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A leaked draft of a government-commissioned report has provoked debate by arguing that the right to claim unfair dismissal should be entirely removed.The report, by private equity boss Adrian Beecroft, argues that making it easier to sack employees would mean that “coasting” workers could be replaced by more capable ones, boosting competitiveness and growth. The report has not yet been officially released but a leaked version was obtained by the Daily Telegraph and published on its website.The government has already announced that it is lengthening the qualification period before an employee can claim unfair dismissal from one year to two, in a change that will take place in April 2012. However, Beecroft’s report goes further and calls for the removal of unfair dismissal rights altogether."The rules both make it difficult to prove that someone deserves to be dismissed, and demand a process for doing so which is so lengthy and complex that it is hard to implement,” the leaked report reads. "This makes it too easy for employees to claim they have been unfairly treated and to gain significant compensation."It is understood that the report recommends the introduction of a “compensated no-fault dismissal” where employers must pay a fixed amount of compensation and notice pay when dismissing an employee, but the employee then has no right of redress. The report says that while it may seem “counter-intuitive” to make it easier for firms to remove staff as a way of promoting employment, the move would not fuel unemployment in the short term as sacked staff would be replaced, while in the long-term organisations would become more competitive and thus likely to take on new workers.Although the report was commissioned by the Prime Minister and its findings will be considered by the government, it is believed that the measures are unlikely to be adopted because they will be unacceptable to some ministers, especially the Liberal Democrats. Prominent Lib Dems have already made it clear they will resist any attempt to water down parental leave and flexible working rights, another theme in the review.Huw Rolant Jones, partner at law firm Eversheds, said that while getting rid of unfair dismissal might seem a step too far, the idea of a “lump sum termination” would be appealing to many employers.“Currently, a poor performance dismissal can take months, sometimes years, to happen, as evidence of the incompetence must be collected and reviewed with the employee, training identified and warnings to improve given,” said Jones. “This costly and time consuming process also adds pressure to colleagues, who often pick up extra work, and is upsetting for the individual involved. A lump sum termination agreement would provide both parties with certainty as well as a less stressful parting of the ways. The employee is guaranteed compensation without the ordeal and cost of pursuing an unfair dismissal claim against their employer. Clearly, the size of that lump sum envisaged by the Beecroft report needs to be clarified.”However, David Cubitt, head of employment at law firm Osborne Clarke, warned that a further erosion or removal of unfair dismissal rights would be likely to lead to an upsurge in discrimination claims.“The government should be wary of one possible indirect consequence of these proposals - that they may simply lead to an increase in the number of employees alleging that their dismissal was due to discrimination, which entitles an employee to claim potentially uncapped compensation.“Employment tribunals have the power to infer that a dismissal was discriminatory if the employer is unable to establish that the dismissal was for a non-discriminatory reason. If an employer sacks someone because they do not like them, there will be significant risk that a Tribunal could find that this was influenced by a discriminatory factor such as age, sex or race.”In order to avoid such claims, employers would still have to have clear evidence that the employee’s sacking was due to underperformance, undermining the idea of a no-fault dismissal that lightens the regulatory burden, added Cubitt.Unions expressed anger at the proposals.Sarah Veale, head of equality and employment rights at the TUC, described the proposals as "profoundly unjust" and “offensive” saying that Cameron should "throw the report straight in the bin".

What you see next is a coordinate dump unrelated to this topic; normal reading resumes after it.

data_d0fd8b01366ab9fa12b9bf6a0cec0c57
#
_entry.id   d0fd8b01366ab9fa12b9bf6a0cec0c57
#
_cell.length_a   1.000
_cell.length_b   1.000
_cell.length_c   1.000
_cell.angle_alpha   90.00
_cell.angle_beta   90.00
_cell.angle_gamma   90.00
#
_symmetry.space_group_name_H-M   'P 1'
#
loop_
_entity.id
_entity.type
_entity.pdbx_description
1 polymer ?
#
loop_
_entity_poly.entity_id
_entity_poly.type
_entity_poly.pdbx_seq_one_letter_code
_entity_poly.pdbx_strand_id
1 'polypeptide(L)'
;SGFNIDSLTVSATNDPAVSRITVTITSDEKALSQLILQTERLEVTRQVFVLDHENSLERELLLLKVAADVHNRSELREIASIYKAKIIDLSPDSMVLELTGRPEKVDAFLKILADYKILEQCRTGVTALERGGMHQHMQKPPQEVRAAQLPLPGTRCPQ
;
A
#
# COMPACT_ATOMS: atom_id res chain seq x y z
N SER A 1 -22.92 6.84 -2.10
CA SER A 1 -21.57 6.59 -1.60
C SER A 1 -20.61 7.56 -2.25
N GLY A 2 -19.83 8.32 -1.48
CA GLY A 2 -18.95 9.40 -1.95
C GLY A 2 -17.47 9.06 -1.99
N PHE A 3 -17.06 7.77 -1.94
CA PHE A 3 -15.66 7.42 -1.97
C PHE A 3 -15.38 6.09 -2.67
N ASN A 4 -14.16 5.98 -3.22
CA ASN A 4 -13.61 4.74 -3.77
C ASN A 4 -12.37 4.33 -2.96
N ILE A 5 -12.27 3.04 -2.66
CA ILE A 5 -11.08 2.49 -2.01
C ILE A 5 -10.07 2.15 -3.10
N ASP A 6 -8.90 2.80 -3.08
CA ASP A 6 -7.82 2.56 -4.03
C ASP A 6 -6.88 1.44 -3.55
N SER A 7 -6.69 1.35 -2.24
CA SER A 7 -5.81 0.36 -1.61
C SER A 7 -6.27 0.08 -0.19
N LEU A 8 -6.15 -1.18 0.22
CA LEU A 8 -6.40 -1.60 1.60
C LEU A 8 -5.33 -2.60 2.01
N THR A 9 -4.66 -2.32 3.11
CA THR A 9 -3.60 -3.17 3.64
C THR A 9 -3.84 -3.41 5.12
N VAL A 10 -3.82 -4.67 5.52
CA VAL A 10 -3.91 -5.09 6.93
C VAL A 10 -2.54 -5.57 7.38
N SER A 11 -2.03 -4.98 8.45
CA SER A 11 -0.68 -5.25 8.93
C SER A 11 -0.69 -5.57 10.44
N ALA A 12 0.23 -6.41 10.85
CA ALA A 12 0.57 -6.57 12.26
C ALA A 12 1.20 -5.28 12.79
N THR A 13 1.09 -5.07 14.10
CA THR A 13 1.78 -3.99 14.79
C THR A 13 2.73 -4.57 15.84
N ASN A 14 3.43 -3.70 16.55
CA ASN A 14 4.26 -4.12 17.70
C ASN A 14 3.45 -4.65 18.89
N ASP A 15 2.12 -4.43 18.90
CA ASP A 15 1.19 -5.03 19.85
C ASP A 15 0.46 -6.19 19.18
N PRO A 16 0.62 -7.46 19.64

For the (ex-)employee the real benefit of an Employment Tribunal claim lies not in winning (the majority of hearings go against the employee) but in knowing that it will cost their employer huge amounts of time and significant costs to defend it. In very few cases is there any recovery of cost and never of the time and the opportunity cost that time represents. In most circumstances employers make a commercial decision and settle for a compromise agreement rather than fight. <br/><br/>If the proposals can be made workable then the employee would benefit without the anxiety of engaging in what is a more stressful process than most appreciate. Employers would be able to get on with the business of growing the economy, to everyone’s benefit.